The University of Alberta is mourning the loss of ecology professor emeritus David Schindler, a devoted family man, friend and mentor. The University noted that he one of the world’s strongest and most respected voices addressing one of the planet’s most pressing issues—ensuring water safety and sustainability. Schindler was 80.

Born August 3, 1940 in Fargo, North Dakota, the future water environmentalist spent his earliest years growing up in Minnesota Lake, Minnesota, on his grandparents’ farm. It had no electricity, indoor plumbing, central heating. or even any gas-powered machines.

He attended North Dakota State University in 1958 with aspirations of studying engineering physics. However, he was inspired to switch to ecology that same year after reading The Ecology of Invasions by Animals and Plants by Charles Elton, which describes how modern transportation moves pests among continents, often freeing them to multiply rapidly in their new-found land.

Schindler made his way to Oxford University as a Rhodes Scholar, where he earned his PhD in ecology in 1966. After a two-year posting at Trent University, Schindler was made the founding director of the Experimental Lakes Area in northwestern Ontario, where he spent two decades running ecosystem-scale experiments.

His work on entire lakes proved that pollutants such as phosphate-based detergents and fertilizers were leading to the destruction of freshwater bodies in Canada. Despite fierce resistance, his findings and his advocacy led to the North America-wide banning of phosphates in detergents. He then went on to conduct research into the effects of acid rain and climate change on the health and biodiversity of the environment.

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In 1989, Schindler moved from Ontario to the University of Alberta’s Faculty of Science to take up the role of Killam Memorial Chair. At the University of Alberta, he spent 25 years assessing and relaying the often uncomfortable environmental implications of industry until his retirement in 2013.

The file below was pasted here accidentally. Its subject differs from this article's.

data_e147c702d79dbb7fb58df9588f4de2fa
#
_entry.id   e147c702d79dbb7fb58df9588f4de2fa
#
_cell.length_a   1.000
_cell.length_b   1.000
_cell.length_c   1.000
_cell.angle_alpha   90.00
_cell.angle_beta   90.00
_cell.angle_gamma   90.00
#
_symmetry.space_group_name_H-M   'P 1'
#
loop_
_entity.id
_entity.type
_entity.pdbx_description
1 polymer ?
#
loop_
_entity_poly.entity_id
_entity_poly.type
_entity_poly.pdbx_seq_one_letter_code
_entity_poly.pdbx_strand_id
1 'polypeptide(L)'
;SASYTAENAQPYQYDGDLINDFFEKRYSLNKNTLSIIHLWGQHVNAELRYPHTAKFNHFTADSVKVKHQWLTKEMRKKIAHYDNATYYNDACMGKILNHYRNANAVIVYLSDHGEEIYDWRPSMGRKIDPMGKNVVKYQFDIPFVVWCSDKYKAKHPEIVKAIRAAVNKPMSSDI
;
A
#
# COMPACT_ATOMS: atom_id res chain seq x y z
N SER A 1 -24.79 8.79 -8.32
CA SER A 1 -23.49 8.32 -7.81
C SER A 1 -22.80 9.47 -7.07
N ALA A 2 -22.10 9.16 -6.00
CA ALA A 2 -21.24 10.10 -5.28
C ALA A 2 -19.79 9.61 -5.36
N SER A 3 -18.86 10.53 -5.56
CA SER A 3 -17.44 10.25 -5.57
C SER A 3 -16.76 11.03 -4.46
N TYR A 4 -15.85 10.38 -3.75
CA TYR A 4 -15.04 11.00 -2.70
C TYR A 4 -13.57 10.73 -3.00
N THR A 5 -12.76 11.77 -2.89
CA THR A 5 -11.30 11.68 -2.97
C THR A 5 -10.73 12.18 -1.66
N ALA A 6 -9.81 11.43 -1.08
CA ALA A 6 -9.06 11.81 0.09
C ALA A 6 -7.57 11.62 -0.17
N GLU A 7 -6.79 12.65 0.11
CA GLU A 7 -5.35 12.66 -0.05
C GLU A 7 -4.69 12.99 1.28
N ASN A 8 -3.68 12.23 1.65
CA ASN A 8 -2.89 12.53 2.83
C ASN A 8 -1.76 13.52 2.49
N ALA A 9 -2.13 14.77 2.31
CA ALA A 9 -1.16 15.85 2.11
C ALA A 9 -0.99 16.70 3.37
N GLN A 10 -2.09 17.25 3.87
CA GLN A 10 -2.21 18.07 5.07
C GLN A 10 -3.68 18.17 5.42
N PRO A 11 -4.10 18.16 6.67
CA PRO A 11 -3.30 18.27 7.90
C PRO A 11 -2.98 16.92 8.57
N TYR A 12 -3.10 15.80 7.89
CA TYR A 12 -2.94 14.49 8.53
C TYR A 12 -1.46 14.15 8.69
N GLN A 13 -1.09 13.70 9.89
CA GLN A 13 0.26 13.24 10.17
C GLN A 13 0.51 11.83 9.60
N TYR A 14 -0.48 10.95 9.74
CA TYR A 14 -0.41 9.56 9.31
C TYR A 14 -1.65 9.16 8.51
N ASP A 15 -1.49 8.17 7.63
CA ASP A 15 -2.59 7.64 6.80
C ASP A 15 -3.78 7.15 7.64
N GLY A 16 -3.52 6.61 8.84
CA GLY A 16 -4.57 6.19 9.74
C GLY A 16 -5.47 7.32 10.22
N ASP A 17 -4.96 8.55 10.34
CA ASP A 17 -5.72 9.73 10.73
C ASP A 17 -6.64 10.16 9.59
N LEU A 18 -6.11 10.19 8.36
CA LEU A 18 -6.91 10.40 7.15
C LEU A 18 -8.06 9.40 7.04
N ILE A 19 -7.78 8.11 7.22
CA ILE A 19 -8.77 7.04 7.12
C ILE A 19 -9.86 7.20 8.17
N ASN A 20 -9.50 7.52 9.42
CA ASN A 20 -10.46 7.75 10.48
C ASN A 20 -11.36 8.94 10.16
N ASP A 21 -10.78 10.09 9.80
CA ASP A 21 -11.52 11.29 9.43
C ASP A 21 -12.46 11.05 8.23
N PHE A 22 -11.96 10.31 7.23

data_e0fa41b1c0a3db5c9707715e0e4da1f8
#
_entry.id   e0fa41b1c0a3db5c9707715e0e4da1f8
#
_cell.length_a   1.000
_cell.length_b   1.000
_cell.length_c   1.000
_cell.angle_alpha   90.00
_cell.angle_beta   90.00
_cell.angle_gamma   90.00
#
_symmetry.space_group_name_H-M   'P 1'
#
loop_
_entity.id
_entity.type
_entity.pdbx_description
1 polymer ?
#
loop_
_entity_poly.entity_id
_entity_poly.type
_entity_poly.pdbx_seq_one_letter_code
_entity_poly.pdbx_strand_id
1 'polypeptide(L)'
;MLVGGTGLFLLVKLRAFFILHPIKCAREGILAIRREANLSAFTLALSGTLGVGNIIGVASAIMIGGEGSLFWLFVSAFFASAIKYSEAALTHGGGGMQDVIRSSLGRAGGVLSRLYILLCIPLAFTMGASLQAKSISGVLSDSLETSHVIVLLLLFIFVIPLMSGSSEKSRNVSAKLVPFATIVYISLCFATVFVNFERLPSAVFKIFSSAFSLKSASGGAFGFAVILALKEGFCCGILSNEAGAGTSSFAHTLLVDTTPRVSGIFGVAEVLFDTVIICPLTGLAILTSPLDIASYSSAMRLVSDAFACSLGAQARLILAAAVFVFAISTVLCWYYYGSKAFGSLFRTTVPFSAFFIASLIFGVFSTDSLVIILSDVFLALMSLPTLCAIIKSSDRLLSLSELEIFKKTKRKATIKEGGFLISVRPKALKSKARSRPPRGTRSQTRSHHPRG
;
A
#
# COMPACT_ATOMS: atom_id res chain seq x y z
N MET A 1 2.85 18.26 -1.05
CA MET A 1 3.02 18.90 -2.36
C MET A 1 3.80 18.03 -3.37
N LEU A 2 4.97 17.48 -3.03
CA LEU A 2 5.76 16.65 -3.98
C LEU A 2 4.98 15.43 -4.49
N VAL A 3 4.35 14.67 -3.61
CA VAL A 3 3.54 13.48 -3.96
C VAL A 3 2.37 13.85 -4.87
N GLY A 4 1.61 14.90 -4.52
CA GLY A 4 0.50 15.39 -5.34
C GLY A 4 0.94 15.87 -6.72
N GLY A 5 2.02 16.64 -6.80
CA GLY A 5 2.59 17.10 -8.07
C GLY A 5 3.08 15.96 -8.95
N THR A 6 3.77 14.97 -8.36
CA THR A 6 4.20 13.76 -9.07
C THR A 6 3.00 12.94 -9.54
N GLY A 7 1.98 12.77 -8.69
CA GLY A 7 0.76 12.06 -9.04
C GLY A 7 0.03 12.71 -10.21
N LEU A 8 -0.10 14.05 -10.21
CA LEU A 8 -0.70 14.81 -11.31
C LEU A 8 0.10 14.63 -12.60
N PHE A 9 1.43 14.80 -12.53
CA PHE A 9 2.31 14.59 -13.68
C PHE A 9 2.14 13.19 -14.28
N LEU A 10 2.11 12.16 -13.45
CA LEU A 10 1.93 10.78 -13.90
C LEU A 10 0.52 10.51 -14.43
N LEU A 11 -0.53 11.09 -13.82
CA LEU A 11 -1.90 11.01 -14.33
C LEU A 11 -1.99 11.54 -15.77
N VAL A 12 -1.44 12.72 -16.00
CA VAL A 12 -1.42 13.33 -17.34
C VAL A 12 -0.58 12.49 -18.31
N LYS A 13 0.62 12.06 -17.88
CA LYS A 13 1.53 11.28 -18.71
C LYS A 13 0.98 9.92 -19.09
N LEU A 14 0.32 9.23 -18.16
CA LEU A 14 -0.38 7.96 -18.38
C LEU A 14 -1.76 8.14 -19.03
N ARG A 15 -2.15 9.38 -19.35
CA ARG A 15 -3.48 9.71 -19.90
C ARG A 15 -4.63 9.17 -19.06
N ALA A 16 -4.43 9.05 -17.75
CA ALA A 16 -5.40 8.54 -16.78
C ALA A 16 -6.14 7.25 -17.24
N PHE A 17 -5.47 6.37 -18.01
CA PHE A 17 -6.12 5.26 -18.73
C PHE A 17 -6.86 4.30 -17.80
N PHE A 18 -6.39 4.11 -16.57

His studies into freshwater shortages and the effects of climate disruption on Canada’s alpine and northern boreal ecosystems guided policy not only in the province, but across the country and around the world.

 David Schindler Headshot
Image Credit: John Ulan/University of Alberta.

For his patience and persistence in advancing scientific evidence to influence policy, Schindler earned numerous national and international awards, including the SETAC Rachel Carson Award, the Gerhard Herzberg Gold Medal, the first Stockholm Water Prize, the Volvo Environmental Prize, and the Tyler Prize for Environmental Achievement.

Schindler was made an officer of the Order of Canada in 2004 and was named to the Alberta Order of Excellence in 2008. He was a fellow of the Royal Canadian Geographical Society, the Royal Society of Canada and the Royal Society (UK), and an elected member of the U.S. National Academy of Sciences. In 2020, Schindler was named one of the 90 greatest Canadian explorers of all time by Canadian Geographic.

Michael Caldwell, who was the chair of the Department of Biological Sciences at the end of Schindler’s tenure, remembers his friend whose honesty was equalled only by his fearlessness.

“You throw Dave’s personality into what he did as a scientist and it would have been abundantly clear to anyone that he was a fearless advocate for the environment, for how human beings live in it and how we affect it,” said Caldwell. “His respect from his peers is pretty clear. His science was outstandingly recognized and his advocacy was a reflection of who he was.”

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